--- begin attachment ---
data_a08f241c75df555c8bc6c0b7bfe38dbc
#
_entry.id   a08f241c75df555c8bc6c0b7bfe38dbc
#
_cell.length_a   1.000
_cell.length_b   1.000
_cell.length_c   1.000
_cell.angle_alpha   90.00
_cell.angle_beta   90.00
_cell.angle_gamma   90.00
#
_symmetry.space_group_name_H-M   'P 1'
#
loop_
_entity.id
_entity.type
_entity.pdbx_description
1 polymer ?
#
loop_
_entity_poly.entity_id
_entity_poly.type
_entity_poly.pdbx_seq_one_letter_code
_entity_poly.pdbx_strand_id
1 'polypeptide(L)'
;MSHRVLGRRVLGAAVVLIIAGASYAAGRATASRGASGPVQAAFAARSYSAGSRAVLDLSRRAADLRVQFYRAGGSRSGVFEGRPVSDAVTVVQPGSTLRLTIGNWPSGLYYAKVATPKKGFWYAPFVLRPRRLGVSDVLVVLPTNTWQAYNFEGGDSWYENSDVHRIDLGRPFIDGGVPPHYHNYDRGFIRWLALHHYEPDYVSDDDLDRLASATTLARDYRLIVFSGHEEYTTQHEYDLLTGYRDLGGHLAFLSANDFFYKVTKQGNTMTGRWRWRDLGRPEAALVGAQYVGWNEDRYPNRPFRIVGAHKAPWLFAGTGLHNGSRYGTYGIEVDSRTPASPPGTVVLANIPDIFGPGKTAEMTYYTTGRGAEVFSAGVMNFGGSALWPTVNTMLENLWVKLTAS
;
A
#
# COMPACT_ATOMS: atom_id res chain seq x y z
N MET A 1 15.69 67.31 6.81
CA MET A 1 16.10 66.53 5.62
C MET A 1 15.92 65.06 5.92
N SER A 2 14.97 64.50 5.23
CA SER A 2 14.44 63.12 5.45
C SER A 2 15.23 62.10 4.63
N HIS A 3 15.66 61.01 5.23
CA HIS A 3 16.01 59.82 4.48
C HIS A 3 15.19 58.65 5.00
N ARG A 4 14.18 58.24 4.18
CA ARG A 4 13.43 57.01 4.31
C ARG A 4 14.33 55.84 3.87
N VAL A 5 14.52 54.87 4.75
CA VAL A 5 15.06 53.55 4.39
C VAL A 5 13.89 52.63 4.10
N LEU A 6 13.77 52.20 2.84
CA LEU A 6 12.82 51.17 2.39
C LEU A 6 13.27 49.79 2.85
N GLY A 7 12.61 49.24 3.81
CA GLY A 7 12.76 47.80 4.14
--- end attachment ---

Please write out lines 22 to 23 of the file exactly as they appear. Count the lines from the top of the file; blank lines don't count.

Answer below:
_entity_poly.type
_entity_poly.pdbx_seq_one_letter_code